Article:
by Ruskin Bond
About the book: A CLASSIC COMING-OF-AGE STORY WHICH HAS HELD GENERATIONS OF READERS SPELLBOUND Rusty, a sixteen-year-old Anglo-Indian boy, is orphaned, and has to live with his English guardian in the claustrophobic European part in Dehra Dun. Unhappy with the strict ways of his guardian, Rusty runs away from home to live with his Indian friends. Plunging for the first time into the dream-bright world of the bazaar, Hindu festivals and other aspects of Indian life, Rusty is enchanted . . . and is lost forever to the prim proprieties of the European community. This special edition marks the 60th anniversary of this award-winning book, written when the author was just seventeen. Poignant, heart-warming and an absolute classic, this book is forever a joy to read.
by Ruskin Bond
About the book: It was death at first sight . . . Miss Ripley-Bean was sitting on a bench beneath the deodars, having a quiet moment to herself, when suddenly two shadows, larger than life, appeared on the outside wall; they were struggling with each other. Only afterwards, when a dead body was discovered, did Miss Ripley-Bean realize she had witnessed a murder – and that the murderer had seen her . . . In this marvellous collection of brand-new stories set in the Mussoorie of a bygone era, Ruskin Bond recounts the deliciously sinister cases of a murdered priest, an adulterous couple, a man who is born evil, and the body in the box bed; not to forget the strange happenings involving the arsenic in the post, the strychnine in the cognac, a mysterious black dog, and the Daryaganj strangler. As the elderly Miss Ripley-Bean, her Tibetan terrier Fluff, her good friend Mr Lobo, the hotel pianist, and Nandu, the owner of the Royal, mull over the curious murders, the reader will be enthralled and delighted – until the murderer is finally revealed.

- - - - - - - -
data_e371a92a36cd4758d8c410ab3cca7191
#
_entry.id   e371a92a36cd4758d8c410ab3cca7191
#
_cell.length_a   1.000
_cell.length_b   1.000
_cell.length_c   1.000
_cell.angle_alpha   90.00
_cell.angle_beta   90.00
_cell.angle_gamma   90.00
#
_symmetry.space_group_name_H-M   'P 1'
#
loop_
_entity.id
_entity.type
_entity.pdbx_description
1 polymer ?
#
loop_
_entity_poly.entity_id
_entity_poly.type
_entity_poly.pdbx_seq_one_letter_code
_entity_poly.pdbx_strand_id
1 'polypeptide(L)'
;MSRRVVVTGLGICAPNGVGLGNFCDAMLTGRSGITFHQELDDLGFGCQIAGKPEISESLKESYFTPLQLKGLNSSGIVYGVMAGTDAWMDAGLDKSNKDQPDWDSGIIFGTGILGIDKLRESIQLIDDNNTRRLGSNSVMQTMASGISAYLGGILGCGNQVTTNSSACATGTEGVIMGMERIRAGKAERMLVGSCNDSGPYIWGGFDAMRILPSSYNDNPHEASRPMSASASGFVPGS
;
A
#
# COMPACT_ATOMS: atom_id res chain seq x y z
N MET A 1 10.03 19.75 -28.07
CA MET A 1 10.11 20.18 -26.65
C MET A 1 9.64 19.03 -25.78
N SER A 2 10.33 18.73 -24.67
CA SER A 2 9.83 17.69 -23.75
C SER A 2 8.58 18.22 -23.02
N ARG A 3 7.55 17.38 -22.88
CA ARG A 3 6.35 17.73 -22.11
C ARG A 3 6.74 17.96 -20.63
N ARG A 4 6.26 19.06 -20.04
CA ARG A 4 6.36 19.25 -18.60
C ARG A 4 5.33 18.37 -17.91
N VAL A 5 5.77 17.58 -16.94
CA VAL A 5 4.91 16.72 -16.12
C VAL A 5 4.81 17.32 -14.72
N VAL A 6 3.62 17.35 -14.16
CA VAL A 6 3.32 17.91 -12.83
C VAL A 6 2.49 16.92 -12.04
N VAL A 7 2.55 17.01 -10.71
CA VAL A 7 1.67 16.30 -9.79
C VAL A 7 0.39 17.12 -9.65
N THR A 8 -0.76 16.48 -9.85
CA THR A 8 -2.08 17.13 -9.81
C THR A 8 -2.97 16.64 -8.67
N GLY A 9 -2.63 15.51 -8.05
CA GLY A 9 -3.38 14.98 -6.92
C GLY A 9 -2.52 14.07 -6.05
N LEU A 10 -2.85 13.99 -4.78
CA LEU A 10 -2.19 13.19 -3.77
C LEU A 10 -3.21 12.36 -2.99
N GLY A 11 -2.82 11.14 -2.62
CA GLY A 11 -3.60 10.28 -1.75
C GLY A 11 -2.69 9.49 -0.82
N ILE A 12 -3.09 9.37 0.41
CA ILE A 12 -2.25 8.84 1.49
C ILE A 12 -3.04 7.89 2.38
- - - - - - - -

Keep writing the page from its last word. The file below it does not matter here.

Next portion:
About the book: C.S.H. Jhabvala, a renowned architect, is also a remarkably gifted artist. His unrivalled knowledge of Delhi’s history is evident in this book, as is his eye for the city’s quirky corners, its chaos and colour. For his Delhi is a city not just of palaces, mosques and tombs, but also of obscure streets and squares, of overgrown gardens, crumbling bungalows and urban villages. Successive dynasties, rulers and epochs have created their own Delhis, and though much has been demolished, uprooted or hemmed in by new constructions in the process, the remains of all these different Delhis still survive. In his wanderings around Delhi, the author has stumbled upon them, and recorded his discoveries in informative and entertaining words, as well as wonderfully evocative pencil sketches. Together, these constitute an invaluable record of the many “ineradicable” Delhi that co-exist with the modern metropolis -- from the remains of ancient Hindu temples used to construct the 12th-century monuments of the Sultanate, to the buildings, villages and neighbourhoods created by the Tughlaqs, the Lodis, the Mughals and the British Raj. This is a book that will not only delight those who love Delhi’s historic monuments, it will also awaken in many others a desire to explore and rediscover the city’s lesser-known treasures